https://www.ebu.co.u...ments-table.pdf note the section first on page 2 about opponents' calls below 3N.

What I'm not clear about is the first double which was clearly explained afterwards by the bidder to the director as stolen bid, he seems to have MASSIVELY benefited by failing to self alert this. Is there really no redress for failing to self alert a convention that you're actually not playing even though you believe you are ?
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#10 User is offline   sanst 

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Posted 2021-June-08, 12:10

View PostCyberyeti, on 2021-June-08, 08:21, said:

Because N has made a takeout double and S has passed it, void trump was not on the agenda.

https://www.ebu.co.u...ments-table.pdf note the section first on page 2 about opponents' calls below 3N.

What I'm not clear about is the first double which was clearly explained afterwards by the bidder to the director as stolen bid, he seems to have MASSIVELY benefited by failing to self alert this. Is there really no redress for failing to self alert a convention that you're actually not playing even though you believe you are ?

Barmar asked wether there was a convention card, but you didnít answer. You keep insisting that N should have alerted the first double, because it was a stolen bid. Never heard of any player do that in this situation, but N said so. That doesnít make the double alertable if their agreement was TO, as S stated. Youíre entitled the agreements, not to the knowledge that N deliberately (?) deviated from that agreement.
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#11 User is online   Cyberyeti 

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Posted 2021-June-08, 13:03

View Postsanst, on 2021-June-08, 12:10, said:

Barmar asked wether there was a convention card, but you didn’t answer. You keep insisting that N should have alerted the first double, because it was a stolen bid. Never heard of any player do that in this situation, but N said so. That doesn’t make the double alertable if their agreement was TO, as S stated. You’re entitled the agreements, not to the knowledge that N deliberately (?) deviated from that agreement.


This was self alerting. Surely if you believe this to be a stolen bid double in your system, you really ought to alert it when you make it, there was no suggestion this was a psyche (this was a minor national final so it is assumed you should know what's alertable). I didn't see the convention card (there would have been a link posted, but I didn't open it, there was nothing that made me look) I suspect systemically this should have been a T/O double, but when you tell the TD it was a stolen bid double under self alerting, surely you should be alerting it and it's at least a PP for not doing so.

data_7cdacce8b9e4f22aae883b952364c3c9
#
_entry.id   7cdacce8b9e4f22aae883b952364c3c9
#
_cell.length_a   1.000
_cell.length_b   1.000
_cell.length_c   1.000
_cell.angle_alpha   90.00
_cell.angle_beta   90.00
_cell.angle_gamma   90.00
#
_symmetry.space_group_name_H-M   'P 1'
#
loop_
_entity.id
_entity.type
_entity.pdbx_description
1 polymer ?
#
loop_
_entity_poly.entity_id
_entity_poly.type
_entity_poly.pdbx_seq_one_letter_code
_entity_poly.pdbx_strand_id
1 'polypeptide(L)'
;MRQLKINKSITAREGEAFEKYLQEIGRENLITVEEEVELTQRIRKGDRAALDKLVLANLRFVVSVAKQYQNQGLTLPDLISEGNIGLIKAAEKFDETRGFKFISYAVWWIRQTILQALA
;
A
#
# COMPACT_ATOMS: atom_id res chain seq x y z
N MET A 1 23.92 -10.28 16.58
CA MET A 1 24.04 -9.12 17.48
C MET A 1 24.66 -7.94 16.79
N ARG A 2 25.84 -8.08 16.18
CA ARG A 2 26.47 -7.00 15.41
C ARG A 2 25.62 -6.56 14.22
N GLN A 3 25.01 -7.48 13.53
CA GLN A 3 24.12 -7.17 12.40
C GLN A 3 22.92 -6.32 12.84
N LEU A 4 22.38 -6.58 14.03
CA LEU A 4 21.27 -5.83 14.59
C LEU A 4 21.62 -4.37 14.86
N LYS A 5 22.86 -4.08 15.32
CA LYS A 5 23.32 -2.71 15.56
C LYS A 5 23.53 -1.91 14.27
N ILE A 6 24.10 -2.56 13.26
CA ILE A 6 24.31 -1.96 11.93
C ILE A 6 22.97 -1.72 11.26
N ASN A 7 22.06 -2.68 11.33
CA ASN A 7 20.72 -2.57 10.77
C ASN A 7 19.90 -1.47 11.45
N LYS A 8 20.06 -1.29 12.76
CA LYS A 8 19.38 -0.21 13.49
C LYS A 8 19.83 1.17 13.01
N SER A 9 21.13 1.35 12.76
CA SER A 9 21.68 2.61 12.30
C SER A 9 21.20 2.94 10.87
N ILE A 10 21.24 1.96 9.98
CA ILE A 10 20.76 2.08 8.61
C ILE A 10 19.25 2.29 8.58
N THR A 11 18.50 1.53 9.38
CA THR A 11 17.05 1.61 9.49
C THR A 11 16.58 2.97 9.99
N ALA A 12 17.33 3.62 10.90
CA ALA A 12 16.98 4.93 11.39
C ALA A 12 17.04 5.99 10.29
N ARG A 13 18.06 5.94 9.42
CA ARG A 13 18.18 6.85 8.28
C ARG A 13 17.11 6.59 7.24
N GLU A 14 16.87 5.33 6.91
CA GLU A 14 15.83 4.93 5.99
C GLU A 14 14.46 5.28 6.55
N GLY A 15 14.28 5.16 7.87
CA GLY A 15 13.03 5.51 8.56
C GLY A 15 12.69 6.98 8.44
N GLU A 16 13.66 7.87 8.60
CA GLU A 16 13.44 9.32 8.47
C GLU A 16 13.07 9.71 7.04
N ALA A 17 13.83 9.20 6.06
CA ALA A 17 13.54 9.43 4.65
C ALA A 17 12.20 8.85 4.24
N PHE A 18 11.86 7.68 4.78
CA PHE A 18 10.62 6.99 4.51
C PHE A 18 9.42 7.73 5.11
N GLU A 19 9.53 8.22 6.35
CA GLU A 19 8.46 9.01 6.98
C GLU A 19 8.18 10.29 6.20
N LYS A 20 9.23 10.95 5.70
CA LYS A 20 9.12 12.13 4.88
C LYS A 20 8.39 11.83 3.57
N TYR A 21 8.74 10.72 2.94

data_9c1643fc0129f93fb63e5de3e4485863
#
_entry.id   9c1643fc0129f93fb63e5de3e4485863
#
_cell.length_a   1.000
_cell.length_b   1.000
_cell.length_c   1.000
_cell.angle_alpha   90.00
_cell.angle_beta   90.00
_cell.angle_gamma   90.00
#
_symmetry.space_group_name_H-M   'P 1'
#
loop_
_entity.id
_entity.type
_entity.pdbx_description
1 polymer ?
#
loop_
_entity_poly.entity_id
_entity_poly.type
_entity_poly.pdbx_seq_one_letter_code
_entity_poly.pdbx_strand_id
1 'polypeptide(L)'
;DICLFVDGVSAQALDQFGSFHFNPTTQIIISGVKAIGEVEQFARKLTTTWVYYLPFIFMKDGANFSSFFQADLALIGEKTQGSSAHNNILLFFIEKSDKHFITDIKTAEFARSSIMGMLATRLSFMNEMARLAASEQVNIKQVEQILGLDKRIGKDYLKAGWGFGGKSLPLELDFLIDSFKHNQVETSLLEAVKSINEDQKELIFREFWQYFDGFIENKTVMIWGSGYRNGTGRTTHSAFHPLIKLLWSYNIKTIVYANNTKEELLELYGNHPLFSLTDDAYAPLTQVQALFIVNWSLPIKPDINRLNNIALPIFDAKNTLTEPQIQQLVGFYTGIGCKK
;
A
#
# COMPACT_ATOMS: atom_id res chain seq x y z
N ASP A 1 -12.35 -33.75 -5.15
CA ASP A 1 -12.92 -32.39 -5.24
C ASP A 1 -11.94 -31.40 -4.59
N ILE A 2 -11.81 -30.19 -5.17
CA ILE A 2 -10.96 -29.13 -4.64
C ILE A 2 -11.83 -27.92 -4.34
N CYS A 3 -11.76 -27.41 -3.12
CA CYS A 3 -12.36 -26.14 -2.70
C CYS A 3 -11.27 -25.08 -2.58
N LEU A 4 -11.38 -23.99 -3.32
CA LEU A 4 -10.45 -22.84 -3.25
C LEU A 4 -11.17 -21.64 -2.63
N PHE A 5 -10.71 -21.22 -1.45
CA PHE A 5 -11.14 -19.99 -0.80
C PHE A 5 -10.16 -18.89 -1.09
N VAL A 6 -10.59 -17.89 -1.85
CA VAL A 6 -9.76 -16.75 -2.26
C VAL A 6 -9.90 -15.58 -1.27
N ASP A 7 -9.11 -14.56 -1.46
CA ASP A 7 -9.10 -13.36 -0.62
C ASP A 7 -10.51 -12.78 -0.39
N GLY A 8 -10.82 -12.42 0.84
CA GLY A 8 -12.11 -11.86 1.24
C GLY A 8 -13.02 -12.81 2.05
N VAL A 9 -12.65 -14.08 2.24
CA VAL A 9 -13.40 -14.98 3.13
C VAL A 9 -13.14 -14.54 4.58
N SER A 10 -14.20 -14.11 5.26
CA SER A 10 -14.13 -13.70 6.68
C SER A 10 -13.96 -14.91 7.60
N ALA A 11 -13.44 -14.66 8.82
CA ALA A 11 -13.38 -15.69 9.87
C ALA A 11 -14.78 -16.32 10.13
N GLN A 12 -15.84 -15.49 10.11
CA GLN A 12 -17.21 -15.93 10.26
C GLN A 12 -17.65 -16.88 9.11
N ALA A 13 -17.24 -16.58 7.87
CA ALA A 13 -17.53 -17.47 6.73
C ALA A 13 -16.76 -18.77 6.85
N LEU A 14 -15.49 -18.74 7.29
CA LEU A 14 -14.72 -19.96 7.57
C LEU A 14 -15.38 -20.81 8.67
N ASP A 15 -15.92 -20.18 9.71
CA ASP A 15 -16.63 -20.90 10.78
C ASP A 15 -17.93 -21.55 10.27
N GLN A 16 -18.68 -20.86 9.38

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#12 User is offline   barmar 

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Posted 2021-June-11, 22:51

View PostCyberyeti, on 2021-June-06, 15:55, said:

N said when asked by the director it was stolen bid and it was under SELF alerting, so if he meant it as that why didn't he alert it.

Players are not always clear on what's alertable and what isn't, although I think this is more common in ACBL jurisdiction than EBU.

But even if the meaning as he assumed was alertable, the regulations refer to the actual agreements, not a player's mistaken beliefs.

In this case it seems like the player's confusion over what's alertable coincidentally made their non-alert "correct". They didn't provide MI after the hand was over and someone asked what the double meant.

#13 User is online   Cyberyeti 

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Posted 2021-June-12, 04:28

View Postbarmar, on 2021-June-11, 22:51, said:

Players are not always clear on what's alertable and what isn't, although I think this is more common in ACBL jurisdiction than EBU.

But even if the meaning as he assumed was alertable, the regulations refer to the actual agreements, not a player's mistaken beliefs.

In this case it seems like the player's confusion over what's alertable coincidentally made their non-alert "correct". They didn't provide MI after the hand was over and someone asked what the double meant.


And this is my quibble. In the EBU you should alert if you're not sure whether a bid is alertable. My issue is more with the regulations than the ruling, although I think a PP is in order.

In this case, the player was 100% sure his double was (in his system) stolen bid at the time he made it. There were convention cards available via an external link, but with no self alerts we had no reason to look at them at this point as with no alert, this is just takeout. I don't know if he realised stolen bid doubles are alertable.